Keith Seinfeld of KPLU in Seattle, a National Public Radio station, writes aboutÂ some journalists — notably two business reporters — got out of the Seattle Post-Intelligencer, whose demise is imminent, to survive on the Internet.
Seinfeld writes, “‘You do have to pay journalists, at some point,’ says John Cook, a former business reporter at the P-I who left to start a technology news Web site, called TechFlash. ‘You do need to make money doing it, right? When I was thinking about going out completely on my own as an entrepreneur and doing this all on my own, I was afraid of getting sued and buckling under those pressures.’
“Cook found a patron, by becoming a unit of the Puget Sound Business Journal. Even though he receives a salary, he’s also part of the new world of blog-style journalism. He shares his work in progress, maybe several times a day. Readers see a story unfold — and they participate by adding their comments.
“‘I’ve done some of the more hard-hitting, journalistic stories of my career in the last three or four months,’ he says. ‘I’ve covered stock frauds I’ve covered a company in Bellevue that was basically ripping off youth sports leagues. And the great thing about the social media element of it is I would tell a piece of it, and then comments would just flood in — ‘Hey John, you’re missing this part.’ — and then you follow that.’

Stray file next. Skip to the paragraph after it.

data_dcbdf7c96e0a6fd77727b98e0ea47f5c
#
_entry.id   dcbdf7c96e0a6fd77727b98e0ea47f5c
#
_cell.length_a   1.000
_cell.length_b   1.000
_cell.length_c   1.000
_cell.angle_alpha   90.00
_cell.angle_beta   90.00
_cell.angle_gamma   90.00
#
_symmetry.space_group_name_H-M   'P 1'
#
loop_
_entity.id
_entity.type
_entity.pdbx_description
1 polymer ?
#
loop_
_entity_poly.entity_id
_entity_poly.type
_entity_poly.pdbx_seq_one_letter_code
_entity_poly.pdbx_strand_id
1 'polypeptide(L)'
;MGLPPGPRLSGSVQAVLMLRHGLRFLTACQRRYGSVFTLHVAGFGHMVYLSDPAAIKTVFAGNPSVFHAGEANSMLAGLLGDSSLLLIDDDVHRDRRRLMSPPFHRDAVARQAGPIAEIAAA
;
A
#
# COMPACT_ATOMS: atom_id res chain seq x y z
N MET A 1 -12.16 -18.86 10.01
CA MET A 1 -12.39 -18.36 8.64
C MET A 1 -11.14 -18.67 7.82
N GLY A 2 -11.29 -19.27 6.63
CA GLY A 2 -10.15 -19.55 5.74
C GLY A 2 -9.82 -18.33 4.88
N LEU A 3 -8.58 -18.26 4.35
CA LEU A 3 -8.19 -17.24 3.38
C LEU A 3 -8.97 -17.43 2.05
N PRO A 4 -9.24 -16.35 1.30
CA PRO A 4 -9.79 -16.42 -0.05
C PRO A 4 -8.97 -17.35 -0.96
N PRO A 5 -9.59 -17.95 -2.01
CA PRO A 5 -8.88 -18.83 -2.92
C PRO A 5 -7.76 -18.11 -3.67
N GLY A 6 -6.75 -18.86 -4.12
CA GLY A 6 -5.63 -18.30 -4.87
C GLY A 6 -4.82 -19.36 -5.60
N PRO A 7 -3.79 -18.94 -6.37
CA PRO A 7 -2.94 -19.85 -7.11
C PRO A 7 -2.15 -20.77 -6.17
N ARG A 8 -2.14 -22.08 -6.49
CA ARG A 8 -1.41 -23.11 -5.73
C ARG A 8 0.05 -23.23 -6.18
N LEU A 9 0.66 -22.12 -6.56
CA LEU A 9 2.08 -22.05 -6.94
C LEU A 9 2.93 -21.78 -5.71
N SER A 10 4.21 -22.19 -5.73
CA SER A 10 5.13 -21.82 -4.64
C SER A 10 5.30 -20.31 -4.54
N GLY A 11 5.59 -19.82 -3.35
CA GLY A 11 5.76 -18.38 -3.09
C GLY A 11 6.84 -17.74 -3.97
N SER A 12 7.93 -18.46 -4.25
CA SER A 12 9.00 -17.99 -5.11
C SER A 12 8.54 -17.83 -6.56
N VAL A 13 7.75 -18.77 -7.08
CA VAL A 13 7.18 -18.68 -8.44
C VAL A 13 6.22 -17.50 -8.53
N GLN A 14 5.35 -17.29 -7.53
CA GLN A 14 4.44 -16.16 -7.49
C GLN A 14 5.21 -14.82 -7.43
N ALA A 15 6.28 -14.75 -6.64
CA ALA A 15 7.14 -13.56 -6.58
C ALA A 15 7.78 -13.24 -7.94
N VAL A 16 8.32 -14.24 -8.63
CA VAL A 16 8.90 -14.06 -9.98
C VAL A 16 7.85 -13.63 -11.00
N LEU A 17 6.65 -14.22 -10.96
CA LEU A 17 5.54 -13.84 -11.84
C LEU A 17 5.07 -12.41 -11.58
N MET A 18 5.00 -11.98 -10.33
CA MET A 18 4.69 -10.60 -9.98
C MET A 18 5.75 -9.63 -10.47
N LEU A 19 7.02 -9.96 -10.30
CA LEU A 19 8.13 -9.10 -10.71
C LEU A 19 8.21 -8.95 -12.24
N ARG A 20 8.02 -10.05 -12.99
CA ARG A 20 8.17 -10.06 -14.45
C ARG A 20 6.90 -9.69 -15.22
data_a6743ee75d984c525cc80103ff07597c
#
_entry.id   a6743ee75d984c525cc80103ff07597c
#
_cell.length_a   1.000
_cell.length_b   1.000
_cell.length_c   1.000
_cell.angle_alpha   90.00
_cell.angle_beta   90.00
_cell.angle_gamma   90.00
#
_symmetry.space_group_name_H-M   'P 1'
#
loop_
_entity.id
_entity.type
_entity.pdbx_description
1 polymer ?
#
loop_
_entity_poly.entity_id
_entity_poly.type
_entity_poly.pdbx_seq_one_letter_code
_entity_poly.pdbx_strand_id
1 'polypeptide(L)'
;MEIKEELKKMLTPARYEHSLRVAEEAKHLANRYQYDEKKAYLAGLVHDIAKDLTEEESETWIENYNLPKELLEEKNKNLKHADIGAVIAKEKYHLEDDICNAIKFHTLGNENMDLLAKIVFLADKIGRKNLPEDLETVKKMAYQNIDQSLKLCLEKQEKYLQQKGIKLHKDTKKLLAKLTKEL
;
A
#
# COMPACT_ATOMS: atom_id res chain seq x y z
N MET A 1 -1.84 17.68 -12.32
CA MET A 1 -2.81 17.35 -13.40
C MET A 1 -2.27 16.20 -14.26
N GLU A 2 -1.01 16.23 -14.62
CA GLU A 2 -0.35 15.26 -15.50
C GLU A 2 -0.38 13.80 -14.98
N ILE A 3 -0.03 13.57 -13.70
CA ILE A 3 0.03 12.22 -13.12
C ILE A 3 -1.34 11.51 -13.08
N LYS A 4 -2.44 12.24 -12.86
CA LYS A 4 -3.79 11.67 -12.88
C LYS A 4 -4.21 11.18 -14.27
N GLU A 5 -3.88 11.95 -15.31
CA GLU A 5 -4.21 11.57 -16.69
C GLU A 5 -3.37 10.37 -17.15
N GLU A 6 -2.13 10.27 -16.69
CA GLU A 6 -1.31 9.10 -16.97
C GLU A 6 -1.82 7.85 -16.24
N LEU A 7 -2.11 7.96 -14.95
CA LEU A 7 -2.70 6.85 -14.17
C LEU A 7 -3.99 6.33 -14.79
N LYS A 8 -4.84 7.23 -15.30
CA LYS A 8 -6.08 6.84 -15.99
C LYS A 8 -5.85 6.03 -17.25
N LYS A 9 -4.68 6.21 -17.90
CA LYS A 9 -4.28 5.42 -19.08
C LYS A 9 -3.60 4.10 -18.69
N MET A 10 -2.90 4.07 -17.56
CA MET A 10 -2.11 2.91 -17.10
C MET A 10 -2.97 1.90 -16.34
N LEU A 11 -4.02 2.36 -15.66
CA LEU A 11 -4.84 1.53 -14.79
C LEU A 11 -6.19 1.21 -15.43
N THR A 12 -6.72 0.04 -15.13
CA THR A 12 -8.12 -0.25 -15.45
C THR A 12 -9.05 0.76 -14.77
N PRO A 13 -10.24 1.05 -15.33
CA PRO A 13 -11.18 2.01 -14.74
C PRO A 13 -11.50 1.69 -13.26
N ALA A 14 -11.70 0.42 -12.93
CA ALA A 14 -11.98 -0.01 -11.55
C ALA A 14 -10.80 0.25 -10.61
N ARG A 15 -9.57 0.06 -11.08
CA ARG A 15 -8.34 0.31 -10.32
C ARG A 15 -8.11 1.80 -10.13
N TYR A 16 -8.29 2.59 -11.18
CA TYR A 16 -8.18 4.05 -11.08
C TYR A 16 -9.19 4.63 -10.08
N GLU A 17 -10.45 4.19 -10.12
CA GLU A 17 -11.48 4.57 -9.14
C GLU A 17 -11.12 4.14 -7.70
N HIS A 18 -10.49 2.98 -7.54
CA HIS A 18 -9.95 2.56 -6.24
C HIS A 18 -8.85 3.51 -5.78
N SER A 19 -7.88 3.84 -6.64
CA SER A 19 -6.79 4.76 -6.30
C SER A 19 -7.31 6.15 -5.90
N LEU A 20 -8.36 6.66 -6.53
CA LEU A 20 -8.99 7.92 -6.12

“This is a big revolution. In the world of blog-style writing, reporters don’t always have an editor scrutinize their work. Instead, they may count on their audience sending corrections, so they can adjust as they go. Mistakes are fixed in public.”
Read more here. Cook started TechFlash with Todd Bishop, also a former Post-Intelligencer business journalist.